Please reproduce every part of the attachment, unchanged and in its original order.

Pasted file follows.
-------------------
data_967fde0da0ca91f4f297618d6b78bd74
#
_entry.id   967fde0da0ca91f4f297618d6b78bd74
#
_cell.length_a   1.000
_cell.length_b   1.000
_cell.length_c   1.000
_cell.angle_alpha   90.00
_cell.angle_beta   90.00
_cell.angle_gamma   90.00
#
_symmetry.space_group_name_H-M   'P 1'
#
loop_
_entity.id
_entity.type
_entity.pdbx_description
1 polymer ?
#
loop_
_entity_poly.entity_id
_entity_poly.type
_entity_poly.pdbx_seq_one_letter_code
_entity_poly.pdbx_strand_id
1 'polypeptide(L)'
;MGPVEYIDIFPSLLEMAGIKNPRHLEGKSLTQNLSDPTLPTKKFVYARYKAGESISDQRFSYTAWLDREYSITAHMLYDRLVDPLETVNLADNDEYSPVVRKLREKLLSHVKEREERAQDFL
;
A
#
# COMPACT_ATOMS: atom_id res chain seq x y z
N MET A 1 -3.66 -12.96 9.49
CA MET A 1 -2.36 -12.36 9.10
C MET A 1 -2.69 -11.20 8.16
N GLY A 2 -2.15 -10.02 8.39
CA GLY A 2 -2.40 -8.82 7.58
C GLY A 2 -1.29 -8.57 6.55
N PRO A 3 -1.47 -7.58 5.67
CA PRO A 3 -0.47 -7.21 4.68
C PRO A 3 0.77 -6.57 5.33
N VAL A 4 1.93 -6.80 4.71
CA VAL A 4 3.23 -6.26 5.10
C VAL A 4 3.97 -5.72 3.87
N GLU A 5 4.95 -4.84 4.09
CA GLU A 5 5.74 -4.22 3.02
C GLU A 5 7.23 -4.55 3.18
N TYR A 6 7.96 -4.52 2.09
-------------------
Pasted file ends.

data_967fde0da0ca91f4f297618d6b78bd74
#
_entry.id   967fde0da0ca91f4f297618d6b78bd74
#
_cell.length_a   1.000
_cell.length_b   1.000
_cell.length_c   1.000
_cell.angle_alpha   90.00
_cell.angle_beta   90.00
_cell.angle_gamma   90.00
#
_symmetry.space_group_name_H-M   'P 1'
#
loop_
_entity.id
_entity.type
_entity.pdbx_description
1 polymer ?
#
loop_
_entity_poly.entity_id
_entity_poly.type
_entity_poly.pdbx_seq_one_letter_code
_entity_poly.pdbx_strand_id
1 'polypeptide(L)'
;MGPVEYIDIFPSLLEMAGIKNPRHLEGKSLTQNLSDPTLPTKKFVYARYKAGESISDQRFSYTAWLDREYSITAHMLYDRLVDPLETVNLADNDEYSPVVRKLREKLLSHVKEREERAQDFL
;
A
#
# COMPACT_ATOMS: atom_id res chain seq x y z
N MET A 1 -3.66 -12.96 9.49
CA MET A 1 -2.36 -12.36 9.10
C MET A 1 -2.69 -11.20 8.16
N GLY A 2 -2.15 -10.02 8.39
CA GLY A 2 -2.40 -8.82 7.58
C GLY A 2 -1.29 -8.57 6.55
N PRO A 3 -1.47 -7.58 5.67
CA PRO A 3 -0.47 -7.21 4.68
C PRO A 3 0.77 -6.57 5.33
N VAL A 4 1.93 -6.80 4.71
CA VAL A 4 3.23 -6.26 5.10
C VAL A 4 3.97 -5.72 3.87
N GLU A 5 4.95 -4.84 4.09
CA GLU A 5 5.74 -4.22 3.02
C GLU A 5 7.23 -4.55 3.18
N TYR A 6 7.96 -4.52 2.09